“As the official word came that was indeed dead, secretaries received the word in stunned disbelief.”
Flags were lowered to half-staff, church bells began pealing and parishioners began streaming into St. Ann Roman Catholic Church to mourn. Surjit Singh, a professor of chemistry at Waynesburg College, who, the newspaper noted, was possessed of “the placid, contemplative attitude of the Eastern peoples,” told the Observer’s Waynesburg correspondent that Kennedy had “done the most to stem the surge of communism throughout the world.”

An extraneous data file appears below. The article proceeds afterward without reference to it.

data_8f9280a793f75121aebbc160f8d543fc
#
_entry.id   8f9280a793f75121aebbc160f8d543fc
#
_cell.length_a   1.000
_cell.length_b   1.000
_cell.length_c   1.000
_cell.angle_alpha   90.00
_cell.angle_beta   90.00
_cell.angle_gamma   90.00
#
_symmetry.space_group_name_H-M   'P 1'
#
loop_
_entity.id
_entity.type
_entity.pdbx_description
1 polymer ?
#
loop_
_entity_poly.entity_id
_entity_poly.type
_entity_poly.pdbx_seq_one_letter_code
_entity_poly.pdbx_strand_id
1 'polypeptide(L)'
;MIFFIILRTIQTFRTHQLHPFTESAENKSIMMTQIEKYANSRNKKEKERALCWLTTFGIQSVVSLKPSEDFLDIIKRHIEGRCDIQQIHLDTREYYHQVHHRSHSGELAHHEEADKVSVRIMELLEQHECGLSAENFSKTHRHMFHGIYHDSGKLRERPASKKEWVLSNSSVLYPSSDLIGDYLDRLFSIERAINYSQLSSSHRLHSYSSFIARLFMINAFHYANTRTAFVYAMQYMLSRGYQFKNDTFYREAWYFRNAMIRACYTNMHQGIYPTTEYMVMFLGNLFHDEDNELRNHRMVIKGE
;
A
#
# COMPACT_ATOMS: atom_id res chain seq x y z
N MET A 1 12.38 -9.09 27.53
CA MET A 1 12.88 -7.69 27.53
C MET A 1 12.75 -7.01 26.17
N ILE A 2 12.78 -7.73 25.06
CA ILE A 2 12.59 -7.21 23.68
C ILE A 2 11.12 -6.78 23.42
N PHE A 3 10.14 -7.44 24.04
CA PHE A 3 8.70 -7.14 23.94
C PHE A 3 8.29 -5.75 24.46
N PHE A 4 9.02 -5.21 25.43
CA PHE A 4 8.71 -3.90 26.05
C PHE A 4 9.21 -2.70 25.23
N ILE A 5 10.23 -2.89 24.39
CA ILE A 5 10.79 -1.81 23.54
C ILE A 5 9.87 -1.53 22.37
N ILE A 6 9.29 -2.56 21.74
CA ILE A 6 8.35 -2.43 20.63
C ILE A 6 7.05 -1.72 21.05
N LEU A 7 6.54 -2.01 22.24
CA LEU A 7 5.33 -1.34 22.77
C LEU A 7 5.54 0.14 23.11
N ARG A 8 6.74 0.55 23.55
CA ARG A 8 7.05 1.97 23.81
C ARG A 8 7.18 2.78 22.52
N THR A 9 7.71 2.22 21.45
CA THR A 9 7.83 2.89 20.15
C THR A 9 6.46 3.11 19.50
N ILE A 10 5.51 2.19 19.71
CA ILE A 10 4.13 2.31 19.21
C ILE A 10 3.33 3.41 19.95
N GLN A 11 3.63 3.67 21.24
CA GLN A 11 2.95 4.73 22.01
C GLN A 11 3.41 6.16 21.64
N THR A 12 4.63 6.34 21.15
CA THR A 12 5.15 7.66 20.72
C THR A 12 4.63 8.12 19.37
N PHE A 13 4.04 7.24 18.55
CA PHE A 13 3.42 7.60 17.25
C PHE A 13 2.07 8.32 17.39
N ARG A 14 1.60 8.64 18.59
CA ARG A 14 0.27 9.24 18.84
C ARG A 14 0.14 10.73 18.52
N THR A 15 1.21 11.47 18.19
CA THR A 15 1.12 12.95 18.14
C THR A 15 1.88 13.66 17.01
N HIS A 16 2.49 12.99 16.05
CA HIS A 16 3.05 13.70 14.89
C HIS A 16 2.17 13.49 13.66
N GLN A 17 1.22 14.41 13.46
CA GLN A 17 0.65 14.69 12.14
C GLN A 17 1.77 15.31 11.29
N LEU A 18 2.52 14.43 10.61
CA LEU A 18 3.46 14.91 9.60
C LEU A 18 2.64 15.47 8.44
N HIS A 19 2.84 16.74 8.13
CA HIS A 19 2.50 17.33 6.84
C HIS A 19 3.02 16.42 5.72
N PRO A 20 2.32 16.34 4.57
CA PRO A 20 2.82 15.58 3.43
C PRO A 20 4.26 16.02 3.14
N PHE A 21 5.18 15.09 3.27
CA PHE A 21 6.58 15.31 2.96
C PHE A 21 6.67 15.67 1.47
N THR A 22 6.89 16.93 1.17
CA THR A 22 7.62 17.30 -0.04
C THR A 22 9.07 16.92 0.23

Despite his popularity abroad, Kennedy had not always been popular in Washington and Greene counties in the three years between his election and his assassination. Both counties were Democratic strongholds in those days, and Kennedy managed to carry both of them in his whisker-thin triumph over Republican opponent Richard Nixon in 1960. But both the Observer and the Reporter editorialized against Kennedy before his election and during the two years and 10 months he was in the White House. The 2011 book, “The Religious Factor in the 1960 Presidential Election: An Analysis of the Kennedy Victory over Anti-Catholic Prejudice” by Albert J. Menendez, points out that “anti-Kennedy voting was widespread in Pennsylvania” thanks to his being Catholic, with it being most pronounced in the southern and central parts of the commonwealth thanks to the heavy preponderance of Lutherans, German Protestants and Scotch-Irish Presbyterians in the region. For example, Nixon won Franklin Township in Greene County in 1960, the first time a Republican presidential candidate had ever carried the community.